Background and Objectives
To determine the sociodemographic and clinical factors associated with early, late, and persistent clinically significant symptoms of depression during the first year after a stroke.
This cohort study included 1,221 men and women recruited within 2 weeks of stroke onset in Australia, New Zealand, and Vietnam. The NIH Stroke Scale (NIHSS) was used to assess stroke severity. Other study measures included age, sex, marital status, living arrangements, function before the stroke, depression before the stroke, modified Rankin Scale (mRS) score, and treatment with fluoxetine or placebo for 26 weeks. Clinically significant symptoms of depression during the 52 weeks after baseline was the outcome of interest, and the presence of depression was defined by a total Patient Health Questionnaire (PHQ-9) score of ≥9 at week 4, 12, 26, or 52; a clinician diagnosis of depression between assessments; or pharmacologic or psychological treatment of depression during follow-up. Participants were classified as not depressed or as having early (initial 12 weeks), late (12–52 weeks), or persistent (before and after 12 weeks) depression. We used multinomial logistic regression to assess depression risk, with all listed measures entered simultaneously into the model.
The mean age of participants was 63.8 (SD 12.3) years, and 775 (63.5%) were male. At baseline, 48 (3.9%) participants had previous treated depression, and 228 (18.7%) had clinically significant symptoms of depression (PHQ-9 score ≥9). Seven hundred thirty-four (63.3%) participants showed no evidence of depression in the year after the stroke; 208 (17.9%) had early, 86 (7.4%) had late, and 131 (11.3%) had persistent depression. Increased stroke severity, as measured by doubling of the NIHSS scores, was associated with an increased risk of early (risk ratio [RR] 2.08, 95% CI 1.65–2.62), late (RR 1.53, 95% CI 1.14–2.06), and persistent (RR = 2.50, 95% CI 1.89–3.32) clinically significant symptoms of depression. Similar findings were apparent for the mRS, a measure of functional disability. Past depression was associated with increased risk of persistent clinically significant symptoms of depression (RR = 6.28, 95% CI 2.88–13.71), as was being married or partnered (RR = 3.94, 95% CI 2.42–6.41). The risk of clinically significant symptoms of depression was higher in Australia and New Zealand than in Vietnam.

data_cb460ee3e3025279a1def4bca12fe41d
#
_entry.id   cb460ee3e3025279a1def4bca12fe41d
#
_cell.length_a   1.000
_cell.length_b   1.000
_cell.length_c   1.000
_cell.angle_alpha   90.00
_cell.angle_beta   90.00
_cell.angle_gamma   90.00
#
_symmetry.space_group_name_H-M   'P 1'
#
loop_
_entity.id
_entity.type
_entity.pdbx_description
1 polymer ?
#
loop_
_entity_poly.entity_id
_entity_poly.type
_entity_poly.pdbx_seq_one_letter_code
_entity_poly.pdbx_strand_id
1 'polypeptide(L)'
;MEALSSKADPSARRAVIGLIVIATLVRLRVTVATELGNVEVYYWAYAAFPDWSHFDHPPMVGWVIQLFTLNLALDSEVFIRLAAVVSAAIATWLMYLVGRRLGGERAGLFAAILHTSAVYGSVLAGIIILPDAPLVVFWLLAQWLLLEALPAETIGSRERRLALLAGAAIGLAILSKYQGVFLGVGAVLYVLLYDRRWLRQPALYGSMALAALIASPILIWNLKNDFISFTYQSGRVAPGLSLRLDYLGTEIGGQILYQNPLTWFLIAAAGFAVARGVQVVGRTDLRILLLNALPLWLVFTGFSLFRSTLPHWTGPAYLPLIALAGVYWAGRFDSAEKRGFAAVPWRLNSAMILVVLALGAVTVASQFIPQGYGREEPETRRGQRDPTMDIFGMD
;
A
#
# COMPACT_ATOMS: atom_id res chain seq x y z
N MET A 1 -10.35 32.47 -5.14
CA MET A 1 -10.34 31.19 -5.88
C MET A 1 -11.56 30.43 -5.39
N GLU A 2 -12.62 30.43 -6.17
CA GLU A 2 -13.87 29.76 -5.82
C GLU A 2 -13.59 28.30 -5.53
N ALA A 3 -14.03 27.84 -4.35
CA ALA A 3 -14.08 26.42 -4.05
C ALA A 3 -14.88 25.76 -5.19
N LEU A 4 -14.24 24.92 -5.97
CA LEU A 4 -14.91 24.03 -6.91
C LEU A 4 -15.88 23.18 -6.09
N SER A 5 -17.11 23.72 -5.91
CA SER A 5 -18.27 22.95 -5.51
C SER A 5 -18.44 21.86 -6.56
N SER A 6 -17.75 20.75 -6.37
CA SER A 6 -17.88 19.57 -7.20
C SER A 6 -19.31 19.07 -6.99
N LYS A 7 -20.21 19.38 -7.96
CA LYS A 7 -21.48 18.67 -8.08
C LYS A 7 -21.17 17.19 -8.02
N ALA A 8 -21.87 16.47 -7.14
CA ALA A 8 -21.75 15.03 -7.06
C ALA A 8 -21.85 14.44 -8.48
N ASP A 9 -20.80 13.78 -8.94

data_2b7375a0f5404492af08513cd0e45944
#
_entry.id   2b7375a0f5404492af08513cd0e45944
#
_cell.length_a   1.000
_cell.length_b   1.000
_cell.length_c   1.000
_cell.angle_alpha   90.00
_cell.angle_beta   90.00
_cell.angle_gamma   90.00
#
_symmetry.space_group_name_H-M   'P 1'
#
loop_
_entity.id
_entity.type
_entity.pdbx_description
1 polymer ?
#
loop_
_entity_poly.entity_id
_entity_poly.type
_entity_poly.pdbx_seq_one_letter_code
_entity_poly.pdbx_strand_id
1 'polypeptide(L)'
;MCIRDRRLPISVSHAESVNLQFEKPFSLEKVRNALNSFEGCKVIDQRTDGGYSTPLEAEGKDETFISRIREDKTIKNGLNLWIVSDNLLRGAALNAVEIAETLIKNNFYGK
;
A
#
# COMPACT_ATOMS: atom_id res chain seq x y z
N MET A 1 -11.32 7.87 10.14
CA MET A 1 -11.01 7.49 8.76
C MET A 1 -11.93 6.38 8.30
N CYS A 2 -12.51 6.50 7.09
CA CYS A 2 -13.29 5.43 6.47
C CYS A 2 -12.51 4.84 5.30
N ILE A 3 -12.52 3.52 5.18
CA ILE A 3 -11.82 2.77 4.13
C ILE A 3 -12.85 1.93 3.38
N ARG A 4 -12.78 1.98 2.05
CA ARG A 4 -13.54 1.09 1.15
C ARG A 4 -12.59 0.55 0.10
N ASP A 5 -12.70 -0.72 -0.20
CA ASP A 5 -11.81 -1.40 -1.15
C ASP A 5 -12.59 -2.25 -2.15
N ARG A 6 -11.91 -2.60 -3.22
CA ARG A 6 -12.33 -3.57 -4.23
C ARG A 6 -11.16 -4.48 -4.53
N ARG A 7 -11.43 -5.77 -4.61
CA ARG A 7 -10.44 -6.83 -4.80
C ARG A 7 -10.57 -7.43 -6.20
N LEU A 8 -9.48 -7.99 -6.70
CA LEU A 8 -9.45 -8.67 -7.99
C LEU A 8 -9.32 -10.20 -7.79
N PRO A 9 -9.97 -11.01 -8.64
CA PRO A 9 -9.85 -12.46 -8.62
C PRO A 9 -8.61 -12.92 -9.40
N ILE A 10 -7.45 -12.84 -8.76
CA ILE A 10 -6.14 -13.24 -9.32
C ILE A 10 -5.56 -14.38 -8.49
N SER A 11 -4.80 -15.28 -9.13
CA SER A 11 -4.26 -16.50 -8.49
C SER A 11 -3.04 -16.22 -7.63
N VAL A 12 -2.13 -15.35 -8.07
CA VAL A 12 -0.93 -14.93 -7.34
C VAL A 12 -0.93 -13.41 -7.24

The severity of neurologic and functional deficits increases the risk of poststroke clinically significant symptoms of depression early and persistently. Depression before stroke, personal relationships, and cultural context contribute to mediate depression risk. Interventions that minimize the severity of neurologic and functional deficits should decrease the risk of poststroke clinically significant symptoms of depression.
Trial Registration Information
Clinical trial registration number ACTRN12611000774921.